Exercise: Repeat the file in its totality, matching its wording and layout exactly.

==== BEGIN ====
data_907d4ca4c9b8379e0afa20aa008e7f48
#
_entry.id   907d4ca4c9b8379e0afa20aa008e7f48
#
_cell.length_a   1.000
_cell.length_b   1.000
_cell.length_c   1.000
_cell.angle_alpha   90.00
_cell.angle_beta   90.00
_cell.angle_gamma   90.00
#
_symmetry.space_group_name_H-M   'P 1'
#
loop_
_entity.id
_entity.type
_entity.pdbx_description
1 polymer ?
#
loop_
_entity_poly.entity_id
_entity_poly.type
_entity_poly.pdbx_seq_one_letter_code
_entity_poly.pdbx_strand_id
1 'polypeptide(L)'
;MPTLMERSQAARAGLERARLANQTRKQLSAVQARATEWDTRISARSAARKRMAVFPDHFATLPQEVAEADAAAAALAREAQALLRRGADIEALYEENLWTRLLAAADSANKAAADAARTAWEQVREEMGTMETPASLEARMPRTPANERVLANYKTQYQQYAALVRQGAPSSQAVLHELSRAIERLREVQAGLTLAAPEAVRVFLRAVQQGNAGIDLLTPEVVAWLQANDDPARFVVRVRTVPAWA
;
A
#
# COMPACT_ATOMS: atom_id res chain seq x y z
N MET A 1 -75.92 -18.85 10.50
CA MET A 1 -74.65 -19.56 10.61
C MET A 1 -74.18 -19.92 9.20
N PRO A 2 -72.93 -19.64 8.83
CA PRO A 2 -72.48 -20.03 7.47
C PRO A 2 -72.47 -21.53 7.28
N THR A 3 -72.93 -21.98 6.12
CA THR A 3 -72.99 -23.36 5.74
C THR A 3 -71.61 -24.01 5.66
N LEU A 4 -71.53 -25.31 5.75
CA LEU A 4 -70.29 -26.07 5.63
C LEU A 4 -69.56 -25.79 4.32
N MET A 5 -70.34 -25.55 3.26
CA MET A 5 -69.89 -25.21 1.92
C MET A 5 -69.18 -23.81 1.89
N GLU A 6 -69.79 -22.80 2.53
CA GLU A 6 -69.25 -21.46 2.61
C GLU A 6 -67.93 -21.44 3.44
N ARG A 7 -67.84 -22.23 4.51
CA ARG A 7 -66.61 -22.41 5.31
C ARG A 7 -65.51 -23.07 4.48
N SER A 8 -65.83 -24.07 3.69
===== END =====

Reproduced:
data_907d4ca4c9b8379e0afa20aa008e7f48
#
_entry.id   907d4ca4c9b8379e0afa20aa008e7f48
#
_cell.length_a   1.000
_cell.length_b   1.000
_cell.length_c   1.000
_cell.angle_alpha   90.00
_cell.angle_beta   90.00
_cell.angle_gamma   90.00
#
_symmetry.space_group_name_H-M   'P 1'
#
loop_
_entity.id
_entity.type
_entity.pdbx_description
1 polymer ?
#
loop_
_entity_poly.entity_id
_entity_poly.type
_entity_poly.pdbx_seq_one_letter_code
_entity_poly.pdbx_strand_id
1 'polypeptide(L)'
;MPTLMERSQAARAGLERARLANQTRKQLSAVQARATEWDTRISARSAARKRMAVFPDHFATLPQEVAEADAAAAALAREAQALLRRGADIEALYEENLWTRLLAAADSANKAAADAARTAWEQVREEMGTMETPASLEARMPRTPANERVLANYKTQYQQYAALVRQGAPSSQAVLHELSRAIERLREVQAGLTLAAPEAVRVFLRAVQQGNAGIDLLTPEVVAWLQANDDPARFVVRVRTVPAWA
;
A
#
# COMPACT_ATOMS: atom_id res chain seq x y z
N MET A 1 -75.92 -18.85 10.50
CA MET A 1 -74.65 -19.56 10.61
C MET A 1 -74.18 -19.92 9.20
N PRO A 2 -72.93 -19.64 8.83
CA PRO A 2 -72.48 -20.03 7.47
C PRO A 2 -72.47 -21.53 7.28
N THR A 3 -72.93 -21.98 6.12
CA THR A 3 -72.99 -23.36 5.74
C THR A 3 -71.61 -24.01 5.66
N LEU A 4 -71.53 -25.31 5.75
CA LEU A 4 -70.29 -26.07 5.63
C LEU A 4 -69.56 -25.79 4.32
N MET A 5 -70.34 -25.55 3.26
CA MET A 5 -69.89 -25.21 1.92
C MET A 5 -69.18 -23.81 1.89
N GLU A 6 -69.79 -22.80 2.53
CA GLU A 6 -69.25 -21.46 2.61
C GLU A 6 -67.93 -21.44 3.44
N ARG A 7 -67.84 -22.23 4.51
CA ARG A 7 -66.61 -22.41 5.31
C ARG A 7 -65.51 -23.07 4.48
N SER A 8 -65.83 -24.07 3.69